During the year (so far) the price of oil rose by nearly 5%. Most of this gain was during March. Will oil prices continue to rise? How the developments in the oil market affect leading oil and gas companies? Let’s analyze the recent developments in the oil market to answer these questions.
During March (up to date), the price of oil rose by 4.66%; United States Oil Fund LP (NYSEMKT:USO), by 4.2%. Despite this rise, since the beginning of the year prices of oil increased by only 4.92%. United States Oil rose by only 3.8%. The rise in the oil prices coincided with the rally of leading oil and gas companies, such as Exxon Mobil Corporation (NYSE:XOM). This company’s stock increased by nearly 3.8% (year-to-date). The linear correlation between the stock of Exxon Mobil Corporation (NYSE:XOM) and the daily shifts in the price of oil reached 0.54 during 2012-2013. This correlation suggests (assuming linearity and normality of relation) that the rise in oil prices could explain nearly 30% of Exxon’s stock volatility. Thus, if oil prices will continue to rise, the value of Exxon Mobil Corporation (NYSE:XOM) will increase (based on DCF valuation).
The little movement in the price of oil during 2012 was also reflected in the company’s financial reports. During 2012, Exxon’s revenues inched down by 0.8%. On the other hand, the company’s operating profitability rose from 15.1% in 2011 to 16.3% in 2012. Moreover, the company’s diluted earnings per share rose by 15.2% to $9.7 per share. The company’s buyback program – in 2012 the company bought more than $20 billion of its stock – is also keeping the company’s stock price rising.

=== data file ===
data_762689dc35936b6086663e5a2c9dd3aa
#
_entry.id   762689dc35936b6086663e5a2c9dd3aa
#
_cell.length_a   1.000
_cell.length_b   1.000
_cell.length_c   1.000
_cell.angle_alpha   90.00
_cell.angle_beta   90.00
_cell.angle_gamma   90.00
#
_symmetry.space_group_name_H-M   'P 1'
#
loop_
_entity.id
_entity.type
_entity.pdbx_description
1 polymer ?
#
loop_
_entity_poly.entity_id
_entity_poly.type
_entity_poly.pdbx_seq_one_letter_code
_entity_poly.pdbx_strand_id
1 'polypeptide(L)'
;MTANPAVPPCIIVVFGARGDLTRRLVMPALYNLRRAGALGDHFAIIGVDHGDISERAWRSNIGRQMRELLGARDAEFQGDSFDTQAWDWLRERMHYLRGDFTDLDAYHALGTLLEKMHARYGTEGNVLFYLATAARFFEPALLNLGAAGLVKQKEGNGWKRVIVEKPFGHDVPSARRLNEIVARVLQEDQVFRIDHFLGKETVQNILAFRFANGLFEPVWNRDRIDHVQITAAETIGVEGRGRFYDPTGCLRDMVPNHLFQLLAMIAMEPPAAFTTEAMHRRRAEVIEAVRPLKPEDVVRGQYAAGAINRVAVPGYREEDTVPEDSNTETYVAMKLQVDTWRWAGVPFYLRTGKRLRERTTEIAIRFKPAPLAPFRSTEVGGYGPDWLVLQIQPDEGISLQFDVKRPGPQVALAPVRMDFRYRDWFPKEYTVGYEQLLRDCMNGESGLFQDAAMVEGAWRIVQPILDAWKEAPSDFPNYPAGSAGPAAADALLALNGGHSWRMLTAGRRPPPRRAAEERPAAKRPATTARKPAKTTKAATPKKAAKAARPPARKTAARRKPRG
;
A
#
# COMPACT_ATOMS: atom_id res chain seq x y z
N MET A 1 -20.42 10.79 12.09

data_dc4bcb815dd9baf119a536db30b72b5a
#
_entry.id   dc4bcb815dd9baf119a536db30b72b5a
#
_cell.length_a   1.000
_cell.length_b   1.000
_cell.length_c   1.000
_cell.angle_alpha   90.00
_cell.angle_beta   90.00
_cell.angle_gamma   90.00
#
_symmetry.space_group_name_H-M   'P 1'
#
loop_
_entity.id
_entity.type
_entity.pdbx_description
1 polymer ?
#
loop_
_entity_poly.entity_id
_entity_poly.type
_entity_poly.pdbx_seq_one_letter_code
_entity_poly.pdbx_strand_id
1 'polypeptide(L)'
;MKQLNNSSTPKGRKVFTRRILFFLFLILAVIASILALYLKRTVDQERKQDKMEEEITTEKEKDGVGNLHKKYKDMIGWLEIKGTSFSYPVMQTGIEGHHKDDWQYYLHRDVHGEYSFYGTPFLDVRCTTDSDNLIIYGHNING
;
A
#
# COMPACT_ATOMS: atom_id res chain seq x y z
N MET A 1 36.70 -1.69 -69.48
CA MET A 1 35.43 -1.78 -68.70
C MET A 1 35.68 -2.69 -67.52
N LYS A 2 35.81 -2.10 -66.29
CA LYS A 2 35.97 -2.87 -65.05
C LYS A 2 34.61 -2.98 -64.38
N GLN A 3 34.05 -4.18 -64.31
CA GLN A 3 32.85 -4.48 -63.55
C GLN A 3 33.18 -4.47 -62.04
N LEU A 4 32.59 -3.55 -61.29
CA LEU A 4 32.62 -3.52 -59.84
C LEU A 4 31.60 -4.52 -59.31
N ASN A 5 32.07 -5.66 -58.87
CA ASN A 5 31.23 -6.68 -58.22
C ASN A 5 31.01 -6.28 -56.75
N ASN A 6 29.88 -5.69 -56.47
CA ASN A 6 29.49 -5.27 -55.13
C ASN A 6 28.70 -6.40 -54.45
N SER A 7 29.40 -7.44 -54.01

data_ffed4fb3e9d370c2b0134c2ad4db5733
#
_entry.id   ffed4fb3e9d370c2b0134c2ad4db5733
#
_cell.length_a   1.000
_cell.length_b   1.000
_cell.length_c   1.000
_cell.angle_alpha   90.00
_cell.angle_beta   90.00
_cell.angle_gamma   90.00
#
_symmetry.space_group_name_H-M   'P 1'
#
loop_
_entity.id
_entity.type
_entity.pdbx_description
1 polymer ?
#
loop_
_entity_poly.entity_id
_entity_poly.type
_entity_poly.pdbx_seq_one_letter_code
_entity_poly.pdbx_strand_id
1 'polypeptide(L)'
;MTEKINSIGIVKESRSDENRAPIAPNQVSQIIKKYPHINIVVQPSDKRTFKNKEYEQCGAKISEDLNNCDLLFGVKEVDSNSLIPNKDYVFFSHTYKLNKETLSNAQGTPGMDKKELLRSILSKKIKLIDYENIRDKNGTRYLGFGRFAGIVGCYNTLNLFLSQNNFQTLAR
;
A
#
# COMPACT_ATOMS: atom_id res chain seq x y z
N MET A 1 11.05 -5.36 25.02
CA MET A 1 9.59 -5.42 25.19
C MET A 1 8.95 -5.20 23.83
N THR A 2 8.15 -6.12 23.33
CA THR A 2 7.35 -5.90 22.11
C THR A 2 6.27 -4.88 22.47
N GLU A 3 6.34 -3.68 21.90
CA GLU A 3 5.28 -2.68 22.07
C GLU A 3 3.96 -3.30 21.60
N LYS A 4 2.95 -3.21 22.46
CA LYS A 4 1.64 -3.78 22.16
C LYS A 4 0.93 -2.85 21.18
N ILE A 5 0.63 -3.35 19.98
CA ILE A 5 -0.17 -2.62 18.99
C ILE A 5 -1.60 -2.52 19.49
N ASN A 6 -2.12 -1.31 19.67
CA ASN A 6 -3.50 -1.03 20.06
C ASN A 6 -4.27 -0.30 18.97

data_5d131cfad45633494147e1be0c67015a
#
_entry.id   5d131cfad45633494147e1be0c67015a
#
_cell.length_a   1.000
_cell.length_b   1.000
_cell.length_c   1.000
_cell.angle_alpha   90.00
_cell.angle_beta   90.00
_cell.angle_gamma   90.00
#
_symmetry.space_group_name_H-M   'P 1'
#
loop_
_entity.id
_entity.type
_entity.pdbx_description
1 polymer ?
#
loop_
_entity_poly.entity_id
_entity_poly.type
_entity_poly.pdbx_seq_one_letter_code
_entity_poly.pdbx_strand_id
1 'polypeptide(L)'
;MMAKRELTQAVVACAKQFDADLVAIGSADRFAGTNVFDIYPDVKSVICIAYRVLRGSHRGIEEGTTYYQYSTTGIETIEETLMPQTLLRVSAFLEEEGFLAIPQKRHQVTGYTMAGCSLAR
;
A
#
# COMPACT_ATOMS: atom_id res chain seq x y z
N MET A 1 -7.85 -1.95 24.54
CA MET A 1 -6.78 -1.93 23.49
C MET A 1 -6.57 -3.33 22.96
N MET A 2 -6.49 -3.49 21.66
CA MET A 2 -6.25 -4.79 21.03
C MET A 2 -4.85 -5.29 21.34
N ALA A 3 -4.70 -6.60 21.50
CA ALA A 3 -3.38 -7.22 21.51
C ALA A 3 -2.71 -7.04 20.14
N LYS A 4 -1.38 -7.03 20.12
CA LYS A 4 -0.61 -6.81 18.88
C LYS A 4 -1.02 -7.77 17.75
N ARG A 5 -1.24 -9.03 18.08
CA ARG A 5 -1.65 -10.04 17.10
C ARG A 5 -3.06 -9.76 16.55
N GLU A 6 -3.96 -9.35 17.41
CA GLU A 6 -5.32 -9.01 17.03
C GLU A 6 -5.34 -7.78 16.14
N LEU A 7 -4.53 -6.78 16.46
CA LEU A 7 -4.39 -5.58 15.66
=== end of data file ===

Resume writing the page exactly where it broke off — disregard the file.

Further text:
Let’s turn to the recent developments in the oil market.
During February and March, the U.S. Petroleum and oil stockpiles sharply declined by 23.8 million barrels; it reached 1,775 million barrels by March 15. The current oil stockpiles are still 24.4 million barrels above the storage during the same week in 2012. The tumble in storage suggests the oil market is tightening up, which is supporting the rally in oil prices. Moreover, the linear relation between the changes in stockpiles and oil prices is mid-strong and negative at -0.2. This correlation suggests if oil stockpiles will continue to dwindle, oil prices may continue to rise.
From the supply side, OPEC hasn’t changed its policy and its production quota remained stable with minor shifts. Moreover, the oil production of non-OPEC countries slightly increased. This means the global oil supply has slightly increased, which should ease the rise in oil prices.
Based on the recent EIA report, the U.S oil imports declined during February and March by nearly 4.1%; as of March 15 it was also 13.5% lower than the same week in 2012.
Refinery inputs also declined during the past month and a half by 2%. The drop in imports and refinery inputs could have helped pressure up oil prices in recent weeks. The changes in imports and refinery inputs tend to be negatively linked with oil prices: The linear correlation between weekly shifts in oil imports and oil prices is -0.33. Therefore, if imports and refinery inputs will continue to dwindle, this could suggest oil prices will rise further.